Greta (our livestock guard dog and general love bug of a Great Pyrenees) is an absolute SuperDog when it comes to protecting our farm. We've had hardly any loss since she arrived here three years ago, patrolling the perimeter as well as she does each night. I've come to be woken up by her barking and letting that settle me back into sleep knowing that all is well and she is taking care of things. It's amazing, really, considering how much is out there in our woods that could come after the sleeping beings in the barn and henhouse - plenty of fox, coyote, coy dogs, and so say our neighbors, mountain lions too - out on the prowl at night. The losses that we have had have been under unusual circumstances - broad daylight when Greta is napping, or in the midst of a storm. I'm not sure if that's usual, but the latter is something we've been noticing. That when a heavy storm in happening, it's harder for her to suss out what's going on out there. Understandably. And the wild animals take advantage of that. Earlier this week, one of our ducks disappeared, with only traces of blood and feathers left behind...and an injured duck too, clearly from an attempted nab by whatever predator it was. And so Herman, the drake, (named after skateboarder Bryan Herman, as one does) has now been tucked safely and securely into the hospital ward of the barn, where he is being carefully tended by Adelaide. He's joining StellaLuna there, our lone Pekin duck, who was a gift to Adelaide on her fifth birthday when we moved to the farm. I cannot believe that Stellaluna is still going strong, to be honest, at over six years old now. But she is beloved and therefore demanding the utmost of care and attention, even if these are her last days. Of course, there may be a miraculous recovery by both and we certainly hope so. For their duck beings obviously, but just as much so for the kids.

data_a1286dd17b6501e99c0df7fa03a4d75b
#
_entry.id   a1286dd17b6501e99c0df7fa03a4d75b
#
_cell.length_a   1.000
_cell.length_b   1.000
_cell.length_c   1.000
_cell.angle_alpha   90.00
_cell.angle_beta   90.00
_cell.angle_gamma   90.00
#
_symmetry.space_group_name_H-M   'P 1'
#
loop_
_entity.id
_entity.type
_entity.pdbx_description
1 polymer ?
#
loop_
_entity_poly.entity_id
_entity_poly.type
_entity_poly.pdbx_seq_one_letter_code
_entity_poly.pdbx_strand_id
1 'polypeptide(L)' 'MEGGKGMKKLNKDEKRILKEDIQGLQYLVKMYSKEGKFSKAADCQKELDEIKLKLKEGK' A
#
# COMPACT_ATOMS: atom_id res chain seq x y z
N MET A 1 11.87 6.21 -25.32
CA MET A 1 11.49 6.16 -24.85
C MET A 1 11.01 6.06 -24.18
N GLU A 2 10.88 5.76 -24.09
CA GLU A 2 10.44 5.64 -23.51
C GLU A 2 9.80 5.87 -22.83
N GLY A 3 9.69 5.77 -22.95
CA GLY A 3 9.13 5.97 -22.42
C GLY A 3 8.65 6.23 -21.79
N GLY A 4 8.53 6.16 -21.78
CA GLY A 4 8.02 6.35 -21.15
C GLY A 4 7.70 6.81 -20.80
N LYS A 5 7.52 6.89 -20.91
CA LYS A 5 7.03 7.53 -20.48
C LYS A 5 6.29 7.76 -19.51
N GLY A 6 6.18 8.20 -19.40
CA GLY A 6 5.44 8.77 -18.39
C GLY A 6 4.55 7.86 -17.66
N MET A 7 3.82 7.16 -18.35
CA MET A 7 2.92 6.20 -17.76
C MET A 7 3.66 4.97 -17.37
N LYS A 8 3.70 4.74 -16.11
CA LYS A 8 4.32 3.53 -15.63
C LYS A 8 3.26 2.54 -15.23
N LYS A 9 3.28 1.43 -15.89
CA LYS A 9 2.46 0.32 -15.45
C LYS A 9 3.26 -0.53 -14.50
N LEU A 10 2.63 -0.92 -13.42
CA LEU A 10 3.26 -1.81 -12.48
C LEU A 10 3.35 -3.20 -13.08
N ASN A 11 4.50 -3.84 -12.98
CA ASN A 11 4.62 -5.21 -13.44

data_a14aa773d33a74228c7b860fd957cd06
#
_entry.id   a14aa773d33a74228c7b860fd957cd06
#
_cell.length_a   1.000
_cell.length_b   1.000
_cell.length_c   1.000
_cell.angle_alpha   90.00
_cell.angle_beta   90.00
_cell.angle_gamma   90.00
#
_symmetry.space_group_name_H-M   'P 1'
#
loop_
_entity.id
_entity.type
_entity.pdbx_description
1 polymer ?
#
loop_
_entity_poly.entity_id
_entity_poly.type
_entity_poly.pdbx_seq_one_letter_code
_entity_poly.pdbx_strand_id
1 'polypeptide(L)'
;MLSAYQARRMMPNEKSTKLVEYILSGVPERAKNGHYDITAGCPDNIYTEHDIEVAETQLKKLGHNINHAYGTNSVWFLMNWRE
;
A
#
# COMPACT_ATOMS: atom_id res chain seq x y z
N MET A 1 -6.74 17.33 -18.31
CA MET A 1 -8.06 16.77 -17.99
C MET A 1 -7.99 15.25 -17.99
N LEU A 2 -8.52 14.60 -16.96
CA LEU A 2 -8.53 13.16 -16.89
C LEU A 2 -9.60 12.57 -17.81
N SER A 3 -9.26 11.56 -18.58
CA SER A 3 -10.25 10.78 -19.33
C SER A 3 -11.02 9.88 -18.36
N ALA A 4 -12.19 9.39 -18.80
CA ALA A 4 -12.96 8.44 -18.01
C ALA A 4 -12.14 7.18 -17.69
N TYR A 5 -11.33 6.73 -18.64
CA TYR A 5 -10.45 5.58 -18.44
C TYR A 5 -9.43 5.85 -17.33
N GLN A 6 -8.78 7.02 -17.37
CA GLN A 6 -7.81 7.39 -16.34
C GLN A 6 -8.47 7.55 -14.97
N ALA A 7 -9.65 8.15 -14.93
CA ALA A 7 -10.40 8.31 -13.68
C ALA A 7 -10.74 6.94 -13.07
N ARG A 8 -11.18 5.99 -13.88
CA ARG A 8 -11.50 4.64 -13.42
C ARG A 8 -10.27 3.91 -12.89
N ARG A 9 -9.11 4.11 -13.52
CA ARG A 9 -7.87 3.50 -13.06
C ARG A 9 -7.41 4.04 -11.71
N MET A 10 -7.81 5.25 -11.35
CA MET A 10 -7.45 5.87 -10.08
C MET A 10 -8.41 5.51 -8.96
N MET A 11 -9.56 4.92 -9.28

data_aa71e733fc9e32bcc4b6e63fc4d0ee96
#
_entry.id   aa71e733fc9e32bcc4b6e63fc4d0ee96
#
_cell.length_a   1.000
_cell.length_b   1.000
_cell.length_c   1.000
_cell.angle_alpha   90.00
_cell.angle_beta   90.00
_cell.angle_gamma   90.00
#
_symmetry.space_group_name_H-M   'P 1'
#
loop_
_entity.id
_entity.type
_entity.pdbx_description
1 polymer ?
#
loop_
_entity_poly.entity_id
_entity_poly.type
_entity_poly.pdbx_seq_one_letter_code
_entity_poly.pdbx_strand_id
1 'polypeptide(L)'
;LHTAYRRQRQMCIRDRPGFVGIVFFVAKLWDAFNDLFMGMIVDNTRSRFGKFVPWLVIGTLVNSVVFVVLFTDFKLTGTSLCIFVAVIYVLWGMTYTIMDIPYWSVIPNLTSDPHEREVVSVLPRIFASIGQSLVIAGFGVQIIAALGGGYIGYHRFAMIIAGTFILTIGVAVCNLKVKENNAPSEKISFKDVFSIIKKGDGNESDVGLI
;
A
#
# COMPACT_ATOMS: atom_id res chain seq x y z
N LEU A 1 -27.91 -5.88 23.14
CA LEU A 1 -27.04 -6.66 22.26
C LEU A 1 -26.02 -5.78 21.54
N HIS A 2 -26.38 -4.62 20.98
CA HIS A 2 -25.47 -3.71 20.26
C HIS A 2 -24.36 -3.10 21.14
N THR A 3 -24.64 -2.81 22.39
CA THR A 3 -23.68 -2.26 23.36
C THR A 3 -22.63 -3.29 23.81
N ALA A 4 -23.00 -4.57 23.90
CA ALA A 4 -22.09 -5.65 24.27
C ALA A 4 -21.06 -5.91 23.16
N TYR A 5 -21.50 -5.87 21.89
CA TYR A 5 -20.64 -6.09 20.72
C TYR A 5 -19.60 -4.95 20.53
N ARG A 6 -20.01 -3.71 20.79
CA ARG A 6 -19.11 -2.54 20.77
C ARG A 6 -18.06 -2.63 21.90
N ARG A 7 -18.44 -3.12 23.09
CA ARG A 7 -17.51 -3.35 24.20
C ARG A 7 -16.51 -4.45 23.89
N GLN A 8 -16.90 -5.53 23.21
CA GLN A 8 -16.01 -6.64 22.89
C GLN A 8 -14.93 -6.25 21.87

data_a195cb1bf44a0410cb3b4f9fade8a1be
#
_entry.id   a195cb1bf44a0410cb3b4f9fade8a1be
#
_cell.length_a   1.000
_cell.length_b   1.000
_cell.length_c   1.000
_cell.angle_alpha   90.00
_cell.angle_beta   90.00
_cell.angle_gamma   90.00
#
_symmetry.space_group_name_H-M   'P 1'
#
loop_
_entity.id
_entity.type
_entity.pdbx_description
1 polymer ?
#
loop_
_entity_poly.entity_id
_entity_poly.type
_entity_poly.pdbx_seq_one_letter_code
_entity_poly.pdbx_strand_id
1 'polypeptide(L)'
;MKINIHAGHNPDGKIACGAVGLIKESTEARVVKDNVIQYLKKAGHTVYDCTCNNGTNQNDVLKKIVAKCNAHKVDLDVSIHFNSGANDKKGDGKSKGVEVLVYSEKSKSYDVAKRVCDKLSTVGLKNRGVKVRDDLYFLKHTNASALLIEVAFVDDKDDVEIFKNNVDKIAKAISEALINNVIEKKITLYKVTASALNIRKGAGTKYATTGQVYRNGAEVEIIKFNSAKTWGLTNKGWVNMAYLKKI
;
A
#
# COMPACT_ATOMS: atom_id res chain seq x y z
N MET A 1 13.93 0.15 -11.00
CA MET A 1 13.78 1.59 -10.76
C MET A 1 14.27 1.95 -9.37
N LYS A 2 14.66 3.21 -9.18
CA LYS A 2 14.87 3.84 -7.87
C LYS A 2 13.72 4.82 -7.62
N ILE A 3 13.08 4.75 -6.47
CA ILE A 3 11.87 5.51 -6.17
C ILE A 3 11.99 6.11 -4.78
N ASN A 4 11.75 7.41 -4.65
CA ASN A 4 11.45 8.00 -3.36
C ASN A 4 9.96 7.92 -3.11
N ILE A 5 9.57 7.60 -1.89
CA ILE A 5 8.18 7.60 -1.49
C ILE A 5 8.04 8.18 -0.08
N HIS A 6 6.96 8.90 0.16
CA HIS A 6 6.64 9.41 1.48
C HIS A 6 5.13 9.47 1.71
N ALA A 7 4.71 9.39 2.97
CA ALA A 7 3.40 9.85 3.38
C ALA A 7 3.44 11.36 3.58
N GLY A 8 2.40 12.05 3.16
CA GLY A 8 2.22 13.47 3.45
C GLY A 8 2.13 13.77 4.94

These kinds of moments are some of the hardest on the farm. When we deliberate carefully between trying to help heal an animal if possible, or to help end the life of one that is suffering. And where we delicately balance empathy for the animals and understanding for the children who love them dearly. Though our favorite duck doesn't go down every day, loss in certainly a big part of our life here. Yet, while these are some of the hardest moments on the farm, they are also some of the most important and most treasured by me, as I witness my children making thoughtful decisions, showing empathy and care. And I am reminded just how much the little acts of kindness matters, for both the giver and the receiver. A sweet lullaby sung by a five-year-old to an injured duck. A cozy nest of hay built by an eight-year-old. And the steady quiet presence of an eleven-year-old sitting by their side knitting. These things, those moments, they matter most of all.